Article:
He said signs have been posted at the intersection of Witter Springs and East roads to warn drivers.

“We're trying to do everything we can so nobody gets caught off guard,” he added.

Stangland said the road around the bridge will be closed for quite a while as the roads department considers its options: fixing the bridge or completely replacing it.

Right now they're pricing repairs and will weigh those estimates against full replacement, he explained.

Part of the decision also will rest on the looking at hydrology reports, said Stangland. “It may be that the structure is undersized just for the creek channel.”

The road closure remains in effect until further notice, Public Works reported.

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LOWER LAKE – A Lake County environmental leader will be among the honorees at an event to honor the achievements of North Coast women.

State Sen. Patricia Wiggins' eighth annual Women in the Wine Country dinner and fundraiser will take place from 4:30 to 7 p.m. Sunday, Oct. 21, a the Kendall Jackson Wine Center in Fulton.

Victoria Brandon, chair of the Sierra Club Lake Group since January 2005, will receive the event's environmental award.

“Personal recognition from such an extraordinarily dedicated and able legislator as Pat Wiggins is immensely gratifying, but the honor actually belongs to the Sierra Club Lake Group, and to the other local conservationists committed to making our community the greenest place in California,” Brandon said.

Brandon's duties with the Sierra Club keep her busy around the county, from monitoring development to writing letters to politicians on environmental policy matters.

She worked to garner support for the Congressman Mike Thompson's Wilderness Bill and supported the Cache Creek Wild & Scenic campaign.

A Lake County resident since 1981, she also is a board member of Tuleyome, a volunteer advocacy-oriented nonprofit organization founded in 2002 that is dedicated to protecting the Putah-Cache bioregion, which includes Lake County.

Brandon's other activities include participating in the Cache Creek Watershed Forum, secretary of the Chi Council for the Clear Lake Hitch, membership in the Coalition for Responsible Agriculture and editor of the Lake County Peace Action newsletter.

Other honorees include: Arts – Hanya Popova Parker, Sonoma County artist; Health Care – Carol Mordhorst, Mendocino County Public Health director; Business – Jeannie Hamann, owner, Hamann Real Estate; Wine – Phyllis Zouzounis, owner and winemaker, Deux Amis Winery; Special Achievement – Elaine Honig, Creative Director, Honig Vineyard and Winery.

For more information about the event visit

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UKIAH – A Lakeport woman received minor injuries in a wreck that took place along Highway 101 on Tuesday.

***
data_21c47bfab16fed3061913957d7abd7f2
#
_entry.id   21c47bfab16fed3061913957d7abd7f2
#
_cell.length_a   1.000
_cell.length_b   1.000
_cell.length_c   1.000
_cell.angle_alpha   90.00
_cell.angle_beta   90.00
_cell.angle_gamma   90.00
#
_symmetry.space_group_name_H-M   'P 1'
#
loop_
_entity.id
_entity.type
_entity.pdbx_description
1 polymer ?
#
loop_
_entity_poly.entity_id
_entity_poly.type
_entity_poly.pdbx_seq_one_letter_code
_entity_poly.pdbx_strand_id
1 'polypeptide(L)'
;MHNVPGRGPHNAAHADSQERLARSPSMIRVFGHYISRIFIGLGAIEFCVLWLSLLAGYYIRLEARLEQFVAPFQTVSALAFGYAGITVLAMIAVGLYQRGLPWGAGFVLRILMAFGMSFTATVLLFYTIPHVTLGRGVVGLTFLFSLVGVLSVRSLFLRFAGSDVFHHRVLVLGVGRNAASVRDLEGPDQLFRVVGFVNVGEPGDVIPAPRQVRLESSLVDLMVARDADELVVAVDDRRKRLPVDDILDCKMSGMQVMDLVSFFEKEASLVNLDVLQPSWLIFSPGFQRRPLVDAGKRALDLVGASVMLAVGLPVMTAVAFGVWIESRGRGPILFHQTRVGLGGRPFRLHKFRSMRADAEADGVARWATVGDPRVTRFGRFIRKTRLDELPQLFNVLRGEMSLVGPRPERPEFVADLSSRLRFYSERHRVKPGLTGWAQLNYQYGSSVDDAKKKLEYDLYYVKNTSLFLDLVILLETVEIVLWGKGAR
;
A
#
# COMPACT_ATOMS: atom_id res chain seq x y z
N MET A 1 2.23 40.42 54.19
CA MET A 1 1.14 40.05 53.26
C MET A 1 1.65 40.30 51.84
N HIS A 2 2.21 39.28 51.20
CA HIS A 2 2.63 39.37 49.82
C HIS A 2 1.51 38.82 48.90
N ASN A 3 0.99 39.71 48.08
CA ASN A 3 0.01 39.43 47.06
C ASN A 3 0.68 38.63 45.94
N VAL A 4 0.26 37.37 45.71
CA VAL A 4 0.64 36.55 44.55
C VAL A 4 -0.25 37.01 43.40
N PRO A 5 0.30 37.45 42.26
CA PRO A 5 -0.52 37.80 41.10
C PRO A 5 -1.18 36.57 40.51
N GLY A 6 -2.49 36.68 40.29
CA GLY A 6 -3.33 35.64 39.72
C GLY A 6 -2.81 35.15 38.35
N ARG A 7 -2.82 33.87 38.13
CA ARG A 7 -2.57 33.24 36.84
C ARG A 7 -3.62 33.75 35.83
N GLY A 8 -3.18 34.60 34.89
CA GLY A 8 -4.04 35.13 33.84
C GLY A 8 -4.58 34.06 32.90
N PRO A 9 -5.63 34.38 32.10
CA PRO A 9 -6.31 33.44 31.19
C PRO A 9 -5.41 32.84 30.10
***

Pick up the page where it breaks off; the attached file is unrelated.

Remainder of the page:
The California Highway Patrol's Ukiah office reported that Brittany Zastrow, 18, received minor injuries in a collision that happened just after noon.

Zastrow was driving her 1980 Honda Prelude 70 miles per hour southbound in lane No. 1 of Highway 101 when she drifted into the median, possibly because she fell asleep, according to the CHP.

She lost control of her vehicle and entered the northbound lane, where the front of her Honda struck the side of a 1994 Chevy Astro van driven by Robbie Ruddock, 41, of Ukiah, the CHP reported.

Zastrow's car continued down a dirt embankment, the CHP report explained, while Ruddock's vehicle came to rest on the right shoulder.

Both Zastrow and Ruddock were treated for minor injuries at Ukiah Valley Medical Center, according to the CHP.

The CHP reported that both Zastrow and Ruddock were wearing their seat belts when the accident took place.

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UPPER LAKE – An open house to discuss the issue of emergency preparedness will take place in Upper Lake Saturday.

Supervisor Denise Rushing will host the event, which will take place from 10 a.m. to noon at the Odd Fellows Hall, 9480 Main St.

A similar event was held in Spring Valley in August, giving residents the chance to hear from the officials who will respond in times of disasters and emergencies.

Speakers on Saturday will include Kurt Herndon, Upper Lake Elementary superintendent; Rick Winer, Upper Lake Middle principal; Patrick Iaccino, Upper Lake High principal/superintendant; Chief Jim Robbins, Northshore Fire Protection District; Chris Rivera, Lake County Office of Emergency Services; Rachelle Henry, Upper Lake Water District; Betsy Cawn, Senior Support Services; Wolfgang Liebe, U.S. Forestry; and Pat Lynch, Upper Lake Flood Prevention.

Rushing also will speak about the Lake County Fire Plan.

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LAKEPORT – On Tuesday a jury convicted a Clearlake man who, along with another man, was accused of the robbery last year of an elderly couple.

A report from Chief Deputy District Attorney Richard Hinchcliff said a jury on Tuesday found Craig Alvin Lemke, 45, guilty of the home invasion robbery, which took place in February 2006.

Hinchcliff prosecuted Lemke, whose trial began Sept. 12 in Judge Stephen O. Hedstrom's Department 4 courtroom.

Lemke was defended by attorney Jason Webster. Webster did not return a call placed to his office Wednesday.